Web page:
RPA Is Building A New Form Of Digital Literacy For All Professionals

November 13, 2023  |  Mark Hillary

In 2019 the analyst firm, HFS Research, ruffled many feathers across the technology industry by declaring that ‘RPA is dead…’ Robotic Processing Automation (RPA) had already been growing for several years at this point, and HFS was predicting that the market was about to change dramatically.

Although the headline sounded shocking, HFS was making some smart observations, which they outlined in a recent article about how automation is developing.

It’s not that RPA is really dead — companies still want to learn how they can automate business processes to improve quality, accuracy, and efficiency. However, the centralized approach to RPA is changing.

Instead of a big project, led by the CIO, where specific business processes are automated, it is becoming more common for individual business users to have access to bots they can control. Easier access to technology. A democratization of automation. This democratization is part of a broader trend, often referred to as “citizen development”, where end-users are empowered to create their own software solutions with minimal coding.

This doesn’t mean that IT expertise is no longer required. Companies need to build a strategy and determine the best RPA tools that will work in their situation. The big difference is that RPA can now be provided as a tool for the business users to experiment with — rather than the IT team starting with a problem and designing a complete solution.

There are some attributes of modern RPA that are making it easier to use, such as:

  • User-Friendly Design. Modern RPA tools are designed with intuitive interfaces, allowing users to automate tasks through drag-and-drop features and visual workflow designers. This lowers the barrier to entry, enabling users without programming skills to create bots. Users still require the ability to plan and understand logical steps, but they don’t need to learn a programming language.
  • Templates. RPA software vendors are offering pre-built templates and bot libraries for common tasks and processes, which users can readily deploy or customize to fit their needs. This is very useful because many companies have very similar automation goals.
  • Integration with AI. RPA is increasingly being integrated with artificial intelligence (AI) components, such as machine learning models, to create more intelligent bots that can handle complex tasks and decisions, expanding the scope of processes that can be automated. This creates the prospect of RPA bots that can learn and improve with experience.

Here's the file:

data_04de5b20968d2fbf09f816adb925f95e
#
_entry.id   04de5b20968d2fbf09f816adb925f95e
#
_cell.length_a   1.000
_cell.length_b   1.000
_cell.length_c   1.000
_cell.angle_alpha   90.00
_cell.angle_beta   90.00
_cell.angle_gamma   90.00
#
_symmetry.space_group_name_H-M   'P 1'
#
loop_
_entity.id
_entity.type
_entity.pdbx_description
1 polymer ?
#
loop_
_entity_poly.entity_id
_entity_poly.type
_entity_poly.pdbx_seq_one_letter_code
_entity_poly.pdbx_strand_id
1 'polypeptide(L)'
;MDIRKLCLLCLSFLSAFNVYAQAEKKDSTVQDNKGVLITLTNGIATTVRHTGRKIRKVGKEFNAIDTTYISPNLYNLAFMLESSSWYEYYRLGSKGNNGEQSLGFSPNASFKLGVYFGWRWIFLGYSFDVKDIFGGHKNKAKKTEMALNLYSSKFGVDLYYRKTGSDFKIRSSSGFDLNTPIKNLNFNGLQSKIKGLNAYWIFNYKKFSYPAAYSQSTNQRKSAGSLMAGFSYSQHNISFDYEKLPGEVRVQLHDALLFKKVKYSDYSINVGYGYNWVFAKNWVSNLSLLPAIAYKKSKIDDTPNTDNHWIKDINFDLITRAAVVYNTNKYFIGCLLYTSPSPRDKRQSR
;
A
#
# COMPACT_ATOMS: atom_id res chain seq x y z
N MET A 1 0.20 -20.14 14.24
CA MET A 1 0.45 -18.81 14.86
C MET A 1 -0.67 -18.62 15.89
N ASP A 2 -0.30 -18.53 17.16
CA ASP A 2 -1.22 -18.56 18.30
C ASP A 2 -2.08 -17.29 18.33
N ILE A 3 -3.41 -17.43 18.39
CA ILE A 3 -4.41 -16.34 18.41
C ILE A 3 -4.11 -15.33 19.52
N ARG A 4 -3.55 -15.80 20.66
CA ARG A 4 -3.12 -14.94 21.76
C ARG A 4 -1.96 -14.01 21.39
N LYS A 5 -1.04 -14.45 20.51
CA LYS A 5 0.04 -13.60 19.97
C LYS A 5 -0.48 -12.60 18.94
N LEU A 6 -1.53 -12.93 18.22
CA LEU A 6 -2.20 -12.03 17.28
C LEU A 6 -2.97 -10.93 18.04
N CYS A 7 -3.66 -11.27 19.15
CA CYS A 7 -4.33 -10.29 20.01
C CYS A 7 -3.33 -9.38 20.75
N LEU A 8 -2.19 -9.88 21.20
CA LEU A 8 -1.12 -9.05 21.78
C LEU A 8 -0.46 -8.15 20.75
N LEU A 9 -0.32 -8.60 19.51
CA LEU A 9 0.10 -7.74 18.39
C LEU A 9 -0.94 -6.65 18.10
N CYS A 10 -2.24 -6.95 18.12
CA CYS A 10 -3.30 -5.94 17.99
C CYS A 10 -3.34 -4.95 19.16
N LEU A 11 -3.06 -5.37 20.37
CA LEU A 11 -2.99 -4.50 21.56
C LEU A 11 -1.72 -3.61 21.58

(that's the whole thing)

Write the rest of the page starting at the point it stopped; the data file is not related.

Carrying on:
• Improved Governance. To manage the increase in bot creation, RPA tools are incorporating better governance and control mechanisms, allowing IT departments to set policies and oversee bot deployment without stifling innovation. This has often been an overlooked problem, as assumptions were made about the productivity available from bots without planning for the controls that are required.

All this offers a dramatic new focus on innovation in addition to the efficiency that usually drives any exploration of RPA. It reminds me of when spreadsheets arrived in offices. In the early days of the PC, many managers did not immediately feel that they needed computing power on their desk — they could ask a team member for any specific data or analysis.

Once the electronic spreadsheet became easily available, this all changed. Managers now realized that they could slice and dice data without asking for help. The spreadsheet was a tool, and they now had permission to use it.

This is how RPA is evolving.

The CIO and IT team will remain involved in providing the tools and ensuring they have the storage and required computing power available. However, they will increasingly leave the business solution down to the business team that needs to automate their corner of the office.

There will be some blending of the teams as skills are transferred into frontline business teams, but this kind of digital literacy will eventually become commonplace.

There was a time when people listed “skills” such as spreadsheet and email experience on their CV. Digital literacy was seen as a useful skill that could set you apart from others, but now it is just assumed. Anyone applying for a professional job is not asked if they can use email — it is just assumed that in 2023 you know how to use email.

RPA is heading in this direction. There are many accountants and lawyers who still feel that their job resembles the career of their parents, but this is dramatically changing. In future, all professionals will understand that process automation is just another component of basic digital literacy that is expected from everyone.

IBA Group has deployed many RPA systems, and we have deep experience of both business and technical solutions. We can become a part of your team as you experiment with automation concepts. Click the link for examples and more information.

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